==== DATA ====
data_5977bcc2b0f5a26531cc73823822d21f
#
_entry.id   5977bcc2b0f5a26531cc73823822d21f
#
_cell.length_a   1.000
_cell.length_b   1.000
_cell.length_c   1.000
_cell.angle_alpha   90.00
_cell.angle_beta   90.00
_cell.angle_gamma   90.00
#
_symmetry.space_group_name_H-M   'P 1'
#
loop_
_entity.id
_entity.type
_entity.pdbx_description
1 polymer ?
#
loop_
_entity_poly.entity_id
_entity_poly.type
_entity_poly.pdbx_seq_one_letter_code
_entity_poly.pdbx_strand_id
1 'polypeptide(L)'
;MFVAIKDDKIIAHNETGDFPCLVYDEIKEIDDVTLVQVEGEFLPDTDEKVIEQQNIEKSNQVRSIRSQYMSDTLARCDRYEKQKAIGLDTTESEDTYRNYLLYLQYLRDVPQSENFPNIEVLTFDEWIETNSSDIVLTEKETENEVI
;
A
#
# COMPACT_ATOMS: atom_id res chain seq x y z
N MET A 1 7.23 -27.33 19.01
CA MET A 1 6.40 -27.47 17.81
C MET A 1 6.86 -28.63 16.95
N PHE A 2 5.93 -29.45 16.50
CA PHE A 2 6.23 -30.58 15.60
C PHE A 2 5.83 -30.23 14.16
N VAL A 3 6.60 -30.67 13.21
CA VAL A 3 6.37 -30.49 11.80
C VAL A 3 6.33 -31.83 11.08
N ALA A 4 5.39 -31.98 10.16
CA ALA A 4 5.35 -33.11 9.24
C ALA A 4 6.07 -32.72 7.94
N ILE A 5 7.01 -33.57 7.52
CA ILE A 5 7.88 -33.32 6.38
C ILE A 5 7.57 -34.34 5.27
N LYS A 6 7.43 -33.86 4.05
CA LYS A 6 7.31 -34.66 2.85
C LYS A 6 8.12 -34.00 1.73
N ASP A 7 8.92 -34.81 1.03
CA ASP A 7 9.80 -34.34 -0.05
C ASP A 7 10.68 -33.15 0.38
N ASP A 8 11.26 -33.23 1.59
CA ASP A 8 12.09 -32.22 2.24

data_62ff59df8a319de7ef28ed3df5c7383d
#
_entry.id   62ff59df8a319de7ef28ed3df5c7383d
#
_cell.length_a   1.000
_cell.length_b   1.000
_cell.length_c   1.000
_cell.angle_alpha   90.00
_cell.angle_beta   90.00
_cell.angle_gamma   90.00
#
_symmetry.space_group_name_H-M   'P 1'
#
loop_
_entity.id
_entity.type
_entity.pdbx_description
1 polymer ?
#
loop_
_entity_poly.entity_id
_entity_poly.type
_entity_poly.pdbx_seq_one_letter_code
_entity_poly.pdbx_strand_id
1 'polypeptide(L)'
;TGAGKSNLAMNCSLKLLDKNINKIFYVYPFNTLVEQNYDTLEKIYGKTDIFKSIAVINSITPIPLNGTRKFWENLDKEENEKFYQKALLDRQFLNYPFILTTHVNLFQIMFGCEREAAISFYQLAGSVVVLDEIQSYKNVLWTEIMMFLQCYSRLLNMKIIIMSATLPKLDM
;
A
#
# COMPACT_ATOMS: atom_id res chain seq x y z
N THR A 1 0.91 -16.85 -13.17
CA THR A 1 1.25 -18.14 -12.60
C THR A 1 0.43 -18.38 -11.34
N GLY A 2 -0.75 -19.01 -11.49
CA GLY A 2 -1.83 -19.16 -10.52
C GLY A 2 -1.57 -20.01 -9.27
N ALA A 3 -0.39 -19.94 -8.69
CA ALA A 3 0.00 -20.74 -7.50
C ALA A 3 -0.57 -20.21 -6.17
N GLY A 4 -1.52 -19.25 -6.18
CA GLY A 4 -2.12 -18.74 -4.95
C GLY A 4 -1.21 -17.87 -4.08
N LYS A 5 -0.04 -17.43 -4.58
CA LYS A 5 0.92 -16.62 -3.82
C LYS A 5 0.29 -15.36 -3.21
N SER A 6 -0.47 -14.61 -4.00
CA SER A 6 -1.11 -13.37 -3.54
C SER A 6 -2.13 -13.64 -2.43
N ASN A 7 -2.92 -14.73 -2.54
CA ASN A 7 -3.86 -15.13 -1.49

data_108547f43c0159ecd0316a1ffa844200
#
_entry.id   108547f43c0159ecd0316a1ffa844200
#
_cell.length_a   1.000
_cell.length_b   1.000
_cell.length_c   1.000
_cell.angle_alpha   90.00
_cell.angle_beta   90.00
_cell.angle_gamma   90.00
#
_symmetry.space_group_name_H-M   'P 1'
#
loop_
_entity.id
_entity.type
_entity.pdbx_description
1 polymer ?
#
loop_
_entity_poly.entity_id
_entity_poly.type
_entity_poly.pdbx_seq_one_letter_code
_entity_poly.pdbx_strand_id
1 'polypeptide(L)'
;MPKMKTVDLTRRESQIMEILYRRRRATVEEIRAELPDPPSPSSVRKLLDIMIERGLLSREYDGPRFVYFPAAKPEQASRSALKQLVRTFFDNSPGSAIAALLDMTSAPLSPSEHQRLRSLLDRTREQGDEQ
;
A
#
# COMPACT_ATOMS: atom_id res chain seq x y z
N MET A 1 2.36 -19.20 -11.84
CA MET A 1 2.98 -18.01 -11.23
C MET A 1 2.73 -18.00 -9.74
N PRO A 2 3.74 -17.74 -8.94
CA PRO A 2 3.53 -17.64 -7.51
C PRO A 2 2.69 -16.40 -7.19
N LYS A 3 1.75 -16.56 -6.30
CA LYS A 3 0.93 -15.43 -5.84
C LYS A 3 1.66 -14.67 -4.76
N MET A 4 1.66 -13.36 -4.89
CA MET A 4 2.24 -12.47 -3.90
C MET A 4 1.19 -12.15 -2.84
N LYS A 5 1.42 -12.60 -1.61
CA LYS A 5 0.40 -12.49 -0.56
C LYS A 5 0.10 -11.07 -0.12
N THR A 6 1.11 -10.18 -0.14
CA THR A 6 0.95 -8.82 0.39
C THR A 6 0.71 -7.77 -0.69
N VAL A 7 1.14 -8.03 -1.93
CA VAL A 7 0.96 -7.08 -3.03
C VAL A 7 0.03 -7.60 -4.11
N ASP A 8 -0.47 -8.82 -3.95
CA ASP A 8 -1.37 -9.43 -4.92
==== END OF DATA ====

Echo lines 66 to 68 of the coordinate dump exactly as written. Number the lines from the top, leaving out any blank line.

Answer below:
#
loop_
_entity.id